Some peasants could be nobles

History of nobility

Privileges for nobles

Weddings, deaths, births and married dramas "at the King's" fill the columns of the rainbow press. But what did it look like in the past? What was the significance of the nobility? And who was who?

Noble is someone who was born into a noble family or who acquired the nobility through property or merit. Initially the emperor, later also king or duke, could raise people to the nobility.

A number of privileges were associated with this. Nobles did not have to pay taxes. On the contrary, they had the right to demand taxes and services from peasants.

Aristocrats had good career opportunities: their right to higher civil servant and officer positions as well as the right to political participation enabled the nobility to maintain and expand their prominence in society.

It was the nobility who could determine political, social and, to a large extent, cultural events in the country.


But the rulers of the nobility and the estates took advantage of their privileges so intensively that, as a reaction to the unrestricted freedom of many princes, a tighter consolidation of the state was carried out:

Absolutism became the dominant form of government in the 17th and 18th centuries. At the top stood the absolute monarch by the grace of God, who now carried out all state activities.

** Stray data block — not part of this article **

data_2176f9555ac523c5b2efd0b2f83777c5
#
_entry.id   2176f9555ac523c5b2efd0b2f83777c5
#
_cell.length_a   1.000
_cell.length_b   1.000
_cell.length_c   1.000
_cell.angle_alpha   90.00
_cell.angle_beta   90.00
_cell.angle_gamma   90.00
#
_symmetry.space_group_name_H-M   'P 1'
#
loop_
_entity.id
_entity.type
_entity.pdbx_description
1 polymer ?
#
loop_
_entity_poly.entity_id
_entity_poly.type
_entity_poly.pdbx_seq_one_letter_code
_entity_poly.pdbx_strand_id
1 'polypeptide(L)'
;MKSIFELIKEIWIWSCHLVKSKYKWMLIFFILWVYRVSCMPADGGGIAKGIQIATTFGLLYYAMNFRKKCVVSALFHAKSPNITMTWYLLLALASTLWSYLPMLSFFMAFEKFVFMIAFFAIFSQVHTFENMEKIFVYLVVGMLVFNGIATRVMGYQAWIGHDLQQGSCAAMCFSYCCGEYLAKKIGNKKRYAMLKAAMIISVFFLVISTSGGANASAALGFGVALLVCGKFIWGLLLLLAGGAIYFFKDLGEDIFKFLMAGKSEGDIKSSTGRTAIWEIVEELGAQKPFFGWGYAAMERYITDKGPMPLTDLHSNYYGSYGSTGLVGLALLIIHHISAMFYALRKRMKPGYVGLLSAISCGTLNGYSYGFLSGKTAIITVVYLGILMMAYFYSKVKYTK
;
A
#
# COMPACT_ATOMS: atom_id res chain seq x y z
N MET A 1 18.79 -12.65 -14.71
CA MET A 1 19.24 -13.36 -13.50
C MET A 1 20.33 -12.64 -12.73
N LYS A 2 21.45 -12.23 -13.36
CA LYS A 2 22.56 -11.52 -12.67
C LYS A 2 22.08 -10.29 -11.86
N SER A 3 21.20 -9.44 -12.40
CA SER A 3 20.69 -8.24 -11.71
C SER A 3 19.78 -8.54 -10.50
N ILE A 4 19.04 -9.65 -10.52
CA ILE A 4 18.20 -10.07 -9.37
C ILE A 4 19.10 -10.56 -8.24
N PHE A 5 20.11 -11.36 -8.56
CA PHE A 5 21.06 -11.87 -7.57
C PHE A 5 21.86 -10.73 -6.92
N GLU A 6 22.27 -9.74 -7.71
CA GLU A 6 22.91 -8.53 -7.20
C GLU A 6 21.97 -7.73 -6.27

But even absolutism in its rigid form could not last long. With the secularization and the Enlightenment, the belief in the divine right of the ruler disappeared more and more. And so absolutism became an "enlightened" absolutism.

Religious tolerance, humanized criminal law and a state-organized education system were introduced. One thing remained absolutist: the subjects had no right of co-determination in the state.

The last emperor

It was not until the 19th century that the absolutist monarchy was replaced by the constitutional monarchy. After the November Revolution of 1918, the German Kaiser abdicated. The Weimar Republic took the place of the monarchy.

The nobility lost power and influence: after 1919, the nobility in Germany only kept their title as part of their name.

In other countries too, social upheavals had consequences for the nobility: in Austria the title was completely abolished. And where the communists came to power, the nobility were expropriated, driven out and sometimes even murdered.

In Great Britain, on the other hand, the nobility retained their socio-political influence.

Not all nobility is created equal

First, a distinction is made within the class between high nobility and low nobility. The high nobility in the Holy Roman Empire included emperors and kings as well as clerical and secular princes. It was characteristic of the high nobility that he performed government duties.

The lower nobility included those who came from recognized noble families outside the circle of the high nobility. The primal nobility also belongs to the lower nobility, i.e. noble families whose nobility can be traced back to before the 13th or 14th century.

The letter nobility is also assigned to the lower nobility. Postadel was first awarded by a German emperor in 1360.

Kaiser - the name says it all

The highest political dignity, however, was that of the emperor. The name comes from the Latin (caesar), from the time of the Roman Empire. Since the Roman Empire was a world empire and the name "Kaiser" stood for a powerful, successful ruler of a world empire, the name became the program.